“I think most people [at the first meeting] agreed that, certainly in Europe, there are not good funding models that are aimed at maintaining databases in the long term,” Schofield said.
 
CASIMIR is also looking at issues of intellectual property and data access, and how that might affect the consortium’s plans for networking the mouse genome databases.
 
Schofield said that researchers don’t always publish everything they find – for various reasons.
 
“[B]y doing so, are you jeopardizing future intellectual property exploitation? Are you jeopardizing future publication? And of course, one has to balance that against the usefulness of this publicly funded research,” Schofield said.
 
Despite the scientific community’s emphasis on releasing data into the public domain, Schofield said “there is a significant degree of hesitation putting things into public databases” in some European countries.
 
He said the consortium plans to consult experts on intellectual property rights from the UK’s Medical Research Council and from the European Molecular Biology Laboratory to address these issues.
 

“We are not talking about one central database that has everything in it … but actually what we are doing by networking all the databases is giving the opportunity to do different types of data mining, to ask different questions, and to pull all that information together.”

The Sanger Institute’s Adams agreed that intellectual property issues are indeed among the challenges that lie ahead, including “how to address the question of who owns the data and how the funding agencies will get credit for the data once it’s distributed to other databases.”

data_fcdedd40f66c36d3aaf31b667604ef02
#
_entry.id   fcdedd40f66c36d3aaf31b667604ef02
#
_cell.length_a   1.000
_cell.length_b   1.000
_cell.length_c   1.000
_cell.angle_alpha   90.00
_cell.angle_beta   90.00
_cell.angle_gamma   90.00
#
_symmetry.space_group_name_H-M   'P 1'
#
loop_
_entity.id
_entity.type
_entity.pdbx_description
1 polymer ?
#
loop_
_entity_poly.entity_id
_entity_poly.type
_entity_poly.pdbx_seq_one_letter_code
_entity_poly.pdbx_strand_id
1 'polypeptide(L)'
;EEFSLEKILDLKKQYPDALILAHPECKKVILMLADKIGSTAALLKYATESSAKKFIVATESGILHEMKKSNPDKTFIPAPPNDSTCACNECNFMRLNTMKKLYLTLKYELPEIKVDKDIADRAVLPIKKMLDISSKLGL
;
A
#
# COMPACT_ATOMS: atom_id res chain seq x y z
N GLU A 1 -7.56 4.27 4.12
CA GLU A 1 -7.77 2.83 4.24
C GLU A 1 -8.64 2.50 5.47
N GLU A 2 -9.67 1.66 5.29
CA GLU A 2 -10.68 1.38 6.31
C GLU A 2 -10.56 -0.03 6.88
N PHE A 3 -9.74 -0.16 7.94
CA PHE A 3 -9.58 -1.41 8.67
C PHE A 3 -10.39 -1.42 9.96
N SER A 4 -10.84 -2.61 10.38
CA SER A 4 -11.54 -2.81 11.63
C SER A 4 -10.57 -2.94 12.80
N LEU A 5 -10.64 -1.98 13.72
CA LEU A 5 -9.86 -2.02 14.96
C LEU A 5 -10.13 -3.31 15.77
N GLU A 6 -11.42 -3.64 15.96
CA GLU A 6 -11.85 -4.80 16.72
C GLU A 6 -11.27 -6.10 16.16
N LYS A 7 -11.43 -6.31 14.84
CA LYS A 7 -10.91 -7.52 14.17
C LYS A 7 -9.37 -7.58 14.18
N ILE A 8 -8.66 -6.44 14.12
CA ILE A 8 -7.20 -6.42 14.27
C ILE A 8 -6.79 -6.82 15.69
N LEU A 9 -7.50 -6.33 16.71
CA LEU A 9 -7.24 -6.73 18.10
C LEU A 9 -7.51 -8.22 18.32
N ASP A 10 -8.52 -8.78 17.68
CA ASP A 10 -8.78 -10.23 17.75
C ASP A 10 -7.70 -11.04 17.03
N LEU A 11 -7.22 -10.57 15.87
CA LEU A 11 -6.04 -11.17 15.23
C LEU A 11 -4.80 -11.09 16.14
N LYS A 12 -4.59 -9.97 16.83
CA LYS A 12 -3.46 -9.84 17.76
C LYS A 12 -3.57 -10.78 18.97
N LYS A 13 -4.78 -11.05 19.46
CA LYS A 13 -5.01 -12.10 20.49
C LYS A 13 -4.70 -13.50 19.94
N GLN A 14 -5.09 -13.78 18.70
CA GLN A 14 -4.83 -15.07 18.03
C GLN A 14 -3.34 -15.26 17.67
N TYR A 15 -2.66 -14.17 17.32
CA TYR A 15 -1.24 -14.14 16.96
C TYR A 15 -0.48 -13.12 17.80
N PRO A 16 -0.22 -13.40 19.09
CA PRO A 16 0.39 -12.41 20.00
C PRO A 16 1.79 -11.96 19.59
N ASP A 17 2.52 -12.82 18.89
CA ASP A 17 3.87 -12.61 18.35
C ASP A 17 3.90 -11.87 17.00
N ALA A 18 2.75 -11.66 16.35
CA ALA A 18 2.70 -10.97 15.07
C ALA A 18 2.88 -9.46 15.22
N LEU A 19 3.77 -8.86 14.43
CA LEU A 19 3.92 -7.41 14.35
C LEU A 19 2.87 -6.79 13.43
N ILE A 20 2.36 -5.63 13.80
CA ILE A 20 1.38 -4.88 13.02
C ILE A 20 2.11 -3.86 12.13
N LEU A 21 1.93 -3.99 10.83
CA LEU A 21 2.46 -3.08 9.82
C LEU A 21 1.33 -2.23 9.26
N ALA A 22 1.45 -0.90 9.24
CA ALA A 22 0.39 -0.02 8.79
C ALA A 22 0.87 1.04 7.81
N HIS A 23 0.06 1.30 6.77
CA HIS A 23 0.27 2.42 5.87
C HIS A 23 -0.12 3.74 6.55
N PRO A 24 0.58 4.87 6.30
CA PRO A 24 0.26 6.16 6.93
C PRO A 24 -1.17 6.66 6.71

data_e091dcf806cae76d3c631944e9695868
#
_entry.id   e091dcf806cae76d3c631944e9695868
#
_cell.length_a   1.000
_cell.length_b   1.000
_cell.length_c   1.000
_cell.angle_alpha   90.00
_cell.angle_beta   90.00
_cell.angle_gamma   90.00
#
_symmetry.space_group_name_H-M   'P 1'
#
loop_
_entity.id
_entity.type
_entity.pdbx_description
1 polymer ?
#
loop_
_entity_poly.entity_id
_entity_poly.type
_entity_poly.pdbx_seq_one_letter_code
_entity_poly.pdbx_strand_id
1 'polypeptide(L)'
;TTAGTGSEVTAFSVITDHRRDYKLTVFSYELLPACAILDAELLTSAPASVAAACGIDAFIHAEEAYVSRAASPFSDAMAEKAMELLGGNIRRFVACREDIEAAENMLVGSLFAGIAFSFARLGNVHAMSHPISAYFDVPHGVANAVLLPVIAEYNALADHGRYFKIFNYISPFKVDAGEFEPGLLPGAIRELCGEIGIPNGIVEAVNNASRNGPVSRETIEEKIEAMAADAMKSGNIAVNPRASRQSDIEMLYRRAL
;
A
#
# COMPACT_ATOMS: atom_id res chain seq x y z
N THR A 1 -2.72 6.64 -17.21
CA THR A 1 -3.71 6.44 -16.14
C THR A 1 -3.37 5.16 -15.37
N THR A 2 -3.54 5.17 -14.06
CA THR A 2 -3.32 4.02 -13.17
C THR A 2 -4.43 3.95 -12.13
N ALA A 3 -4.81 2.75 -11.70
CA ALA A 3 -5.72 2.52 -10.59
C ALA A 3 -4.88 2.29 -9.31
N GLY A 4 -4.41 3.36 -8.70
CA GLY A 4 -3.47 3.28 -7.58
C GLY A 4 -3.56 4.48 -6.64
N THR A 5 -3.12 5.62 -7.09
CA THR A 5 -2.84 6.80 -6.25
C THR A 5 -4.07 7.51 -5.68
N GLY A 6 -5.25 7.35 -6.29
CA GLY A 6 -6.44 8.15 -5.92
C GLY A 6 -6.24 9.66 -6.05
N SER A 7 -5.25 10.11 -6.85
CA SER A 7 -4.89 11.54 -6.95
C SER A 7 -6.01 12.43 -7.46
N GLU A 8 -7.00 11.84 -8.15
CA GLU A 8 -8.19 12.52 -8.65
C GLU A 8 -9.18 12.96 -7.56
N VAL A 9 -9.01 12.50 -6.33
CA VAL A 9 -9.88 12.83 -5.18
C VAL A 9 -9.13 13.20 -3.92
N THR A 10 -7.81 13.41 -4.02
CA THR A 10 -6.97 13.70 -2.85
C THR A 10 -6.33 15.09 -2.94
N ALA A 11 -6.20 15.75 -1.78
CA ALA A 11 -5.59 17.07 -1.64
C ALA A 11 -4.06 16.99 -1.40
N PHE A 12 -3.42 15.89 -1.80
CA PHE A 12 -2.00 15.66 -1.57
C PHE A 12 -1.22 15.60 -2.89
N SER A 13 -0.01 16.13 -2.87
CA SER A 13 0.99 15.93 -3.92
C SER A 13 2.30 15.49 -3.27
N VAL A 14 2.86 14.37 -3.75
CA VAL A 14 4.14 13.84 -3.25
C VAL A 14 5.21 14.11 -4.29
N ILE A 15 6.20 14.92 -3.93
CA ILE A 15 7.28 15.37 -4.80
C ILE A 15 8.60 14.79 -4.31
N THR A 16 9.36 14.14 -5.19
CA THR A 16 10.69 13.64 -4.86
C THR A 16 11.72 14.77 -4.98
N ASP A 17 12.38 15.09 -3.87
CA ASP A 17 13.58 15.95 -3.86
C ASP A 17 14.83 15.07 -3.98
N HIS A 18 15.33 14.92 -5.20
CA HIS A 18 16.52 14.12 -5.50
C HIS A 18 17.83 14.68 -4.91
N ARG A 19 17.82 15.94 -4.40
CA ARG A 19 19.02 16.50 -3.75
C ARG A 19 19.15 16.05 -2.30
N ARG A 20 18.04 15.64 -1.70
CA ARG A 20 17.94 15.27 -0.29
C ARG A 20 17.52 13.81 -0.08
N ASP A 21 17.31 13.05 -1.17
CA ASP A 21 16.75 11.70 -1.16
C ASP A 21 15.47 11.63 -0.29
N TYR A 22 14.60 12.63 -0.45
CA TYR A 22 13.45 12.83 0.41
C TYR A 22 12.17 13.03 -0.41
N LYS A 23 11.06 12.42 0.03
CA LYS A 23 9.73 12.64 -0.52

Further, Adams said that databases “tend to be built to help with a specific problem with limited funds,” which is another challenge the group will explore.
 
Laurent Vasseur, head of the IT team at the Institut Clinique de la Souris, told BioInform that before any of these goals can be addressed, the project will first take a broad overview of the field. The consortium members will look at other kinds of databases and the kind of technology that is used to make predictions and queries with these databases, and whether web services are used, for example.
 
CASIMIR is comprised of eight so-called “workpackages” that cover a range of tasks, such as logistical issues, data representation, technical issues, data acquisition, user interaction, and other aspects of the project.
 
The next meeting, to be held Nov. 27-28 in Rome, will address the nature of these workpackages – who does what among the consortium members, Eppig said.
 
She said that the Jackson Lab plans to take information “about what genes have mouse models or mutant alleles [for example], and display them on the global genome browsers.”
 
Eppig added, “Each group has one component of the project they are responsible [for], so there will be more discussion among all groups as to how they will function.” She added that the Rome meeting will be open to all.
 
Whatever it decides as to work groups, the consortium does not foresee replacing animal testing with data – no matter how well-integrated it may be by the project’s completion.
 
“Animal studies will remain important because, particularly for disease research, the whole animal ‘in context’ is how the disease is manifested and how causes and therapies can be explored. These studies cannot be done in cell lines or isolated tissues,” said Eppig.
 
“Having improved data integration or linking among data resources will allow researchers to better know about the full breadth of experiments that have been done and their results, thus to not repeat studies,” Eppig said.
 
Further information about the CASIMIR project is available here.